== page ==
How many times in the last couple of days have we heard, “we have sponsorship commitments, but we’re not ready to announce anything yet.” Sure they had flashy presentations and innovative new ideas, but is there any substance behind their deals?
Now, I don’t mean to be a pessimist here because I really do want these start-up teams (and not so start-up teams) to succeed, but the odds of that happening from past history is not too great. I believe the old idiom is don’t put the cart before the horse.
Today John Darby said NASCAR has received applications for 15 new Sprint Cup teams. Among those are TRG Motorsports, R3 Motorsports and Tommy Baldwin Racing. The truth of the matter is that most of these teams are going to be one and done deals and they realize that.
I highly doubt James Hylton is going to be competing every weekend considering it has been 16 years since he has qualified for a Cup Series event, despite his best efforts. Likewise I don’t think TRG plans on continuing their ride through the entire season.
The one and done organizations aren’t the teams I think are putting the cart before the horse. The ones I am talking about are the ones that plan full time Cup, Nationwide and/or Truck teams without any announcements of sponsorship.
Chicago businessman Art Shelton announced this week that he had bought a majority interest of the former Fitz Motorsports (now Trail Motorsports). He plans to run the No. 22 Nationwide team with a yet to be named driver, a Truck Series team with young Chase Austin and a Camping World East Series team with Jarit Johnson, the younger brother of Champion Jimmie Johnson.
Shelton joins Randy Moss and Roush’s Sam Belnavis as the only minority owners in NASCAR.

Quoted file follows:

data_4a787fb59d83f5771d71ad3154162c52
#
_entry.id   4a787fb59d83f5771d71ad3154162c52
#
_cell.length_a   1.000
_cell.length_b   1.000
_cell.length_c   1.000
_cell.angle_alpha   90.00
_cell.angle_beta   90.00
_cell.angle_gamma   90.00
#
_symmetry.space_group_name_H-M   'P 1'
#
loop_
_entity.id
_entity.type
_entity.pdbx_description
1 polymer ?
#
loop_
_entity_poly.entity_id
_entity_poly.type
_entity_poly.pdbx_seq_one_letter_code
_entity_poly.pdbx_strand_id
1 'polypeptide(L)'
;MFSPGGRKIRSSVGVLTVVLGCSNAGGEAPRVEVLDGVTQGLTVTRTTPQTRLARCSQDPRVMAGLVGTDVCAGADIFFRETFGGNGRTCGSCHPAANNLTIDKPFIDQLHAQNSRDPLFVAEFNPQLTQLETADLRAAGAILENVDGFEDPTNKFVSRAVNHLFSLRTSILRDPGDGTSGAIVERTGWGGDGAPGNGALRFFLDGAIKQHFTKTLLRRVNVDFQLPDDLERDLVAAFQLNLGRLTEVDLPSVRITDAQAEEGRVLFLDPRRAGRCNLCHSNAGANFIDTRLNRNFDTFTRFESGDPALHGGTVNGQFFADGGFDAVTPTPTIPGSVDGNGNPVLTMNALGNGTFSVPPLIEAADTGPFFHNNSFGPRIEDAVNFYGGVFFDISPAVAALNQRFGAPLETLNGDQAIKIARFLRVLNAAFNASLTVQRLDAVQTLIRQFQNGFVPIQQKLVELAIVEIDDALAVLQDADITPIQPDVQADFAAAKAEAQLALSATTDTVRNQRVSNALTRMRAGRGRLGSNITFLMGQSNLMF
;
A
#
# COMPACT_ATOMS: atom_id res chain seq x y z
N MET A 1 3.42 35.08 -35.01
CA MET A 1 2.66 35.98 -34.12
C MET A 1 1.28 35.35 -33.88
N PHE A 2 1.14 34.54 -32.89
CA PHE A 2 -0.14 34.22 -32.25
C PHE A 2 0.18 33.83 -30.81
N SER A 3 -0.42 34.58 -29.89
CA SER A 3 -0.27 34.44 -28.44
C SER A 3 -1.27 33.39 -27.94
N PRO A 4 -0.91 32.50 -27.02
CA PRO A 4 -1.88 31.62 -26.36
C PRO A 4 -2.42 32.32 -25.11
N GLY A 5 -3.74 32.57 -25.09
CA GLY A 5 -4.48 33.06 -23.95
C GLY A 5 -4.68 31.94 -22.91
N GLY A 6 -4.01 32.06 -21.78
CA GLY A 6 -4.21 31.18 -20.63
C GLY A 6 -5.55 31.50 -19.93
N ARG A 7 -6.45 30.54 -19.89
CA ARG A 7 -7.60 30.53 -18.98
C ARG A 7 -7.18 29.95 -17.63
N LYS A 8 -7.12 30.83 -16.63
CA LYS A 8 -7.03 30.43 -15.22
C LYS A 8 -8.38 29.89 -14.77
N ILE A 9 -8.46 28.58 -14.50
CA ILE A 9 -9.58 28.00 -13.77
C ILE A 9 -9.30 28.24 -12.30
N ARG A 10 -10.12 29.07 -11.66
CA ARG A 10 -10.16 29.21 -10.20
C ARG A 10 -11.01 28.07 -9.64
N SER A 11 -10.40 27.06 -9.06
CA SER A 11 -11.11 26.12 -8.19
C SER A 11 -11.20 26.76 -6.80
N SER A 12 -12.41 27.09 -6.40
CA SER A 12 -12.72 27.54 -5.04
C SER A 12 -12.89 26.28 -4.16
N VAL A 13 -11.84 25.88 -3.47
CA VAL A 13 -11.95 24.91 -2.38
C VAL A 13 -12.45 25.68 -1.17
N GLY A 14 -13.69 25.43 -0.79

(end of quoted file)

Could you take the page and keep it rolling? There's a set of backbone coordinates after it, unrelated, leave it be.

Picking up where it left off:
Armando Fitz and Shelton say they have verbal commitments from sponsors that will be announced very soon. And if those don’t pan out Shelton seems to be committed to running the teams anyway. This along with everything else he has said the team will do sounds well and good. The problem is I have heard this all before from teams that fell flat on their faces.
What happens when the sponsors don’t come through and Shelton is forced to operate the team out of his own pocket? When the team begins hemorrhaging money, as all race teams do, I wonder how long Shelton will be willing to keep it going.
Now I don’t want them to fail. I want them to succeed and do great. I think Chase Austin deserves a chance at a solid organization after being left out in the cold on several other deals. I also think that diversity in the sport is great, especially when it occurs through unforced circumstances. But the fact that they plan to go racing in three weeks and have no solid sponsors makes me skeptical.
As everybody knows operating at any level of the sport without sponsorship is expensive. We saw that this season when Chip Ganassi Racing folded up one of its teams after they were unable to locate full time sponsorship. Ganassi had already lost millions of dollars and stood to lose a good deal more. The decision, however painful, was purely about keeping the rest of the organization viable.
Even at other levels of the sport, it takes a very committed team owner to keep things going when sponsors back out or leave you hanging. Case in point Morgan Dollar Motorsports.
When their substantial backing from Chevrolet dried up a couple of seasons ago, team owner David Dollar worked very hard putting together deals to keep the team going. They weren’t always the best deals, though sometimes they were (Jimmie Johnson this past season), but they kept the team going. This past season Dollar was able to bring on Randy Moss as a partner and they look like they will be just fine going into next season.
It was only through determination, sacrifice and pure love of the sport that the team kept going. This is something I think a lot of new team owners lack. When it comes down to it, the question is, what are you willing to give up to go racing?
Call me a pessimist if you like, but flashy presentations and new ideas don’t impress me. Show me the sponsor and money first and then tell me what you plan to do. Then I’ll have faith that your team is going to last beyond California.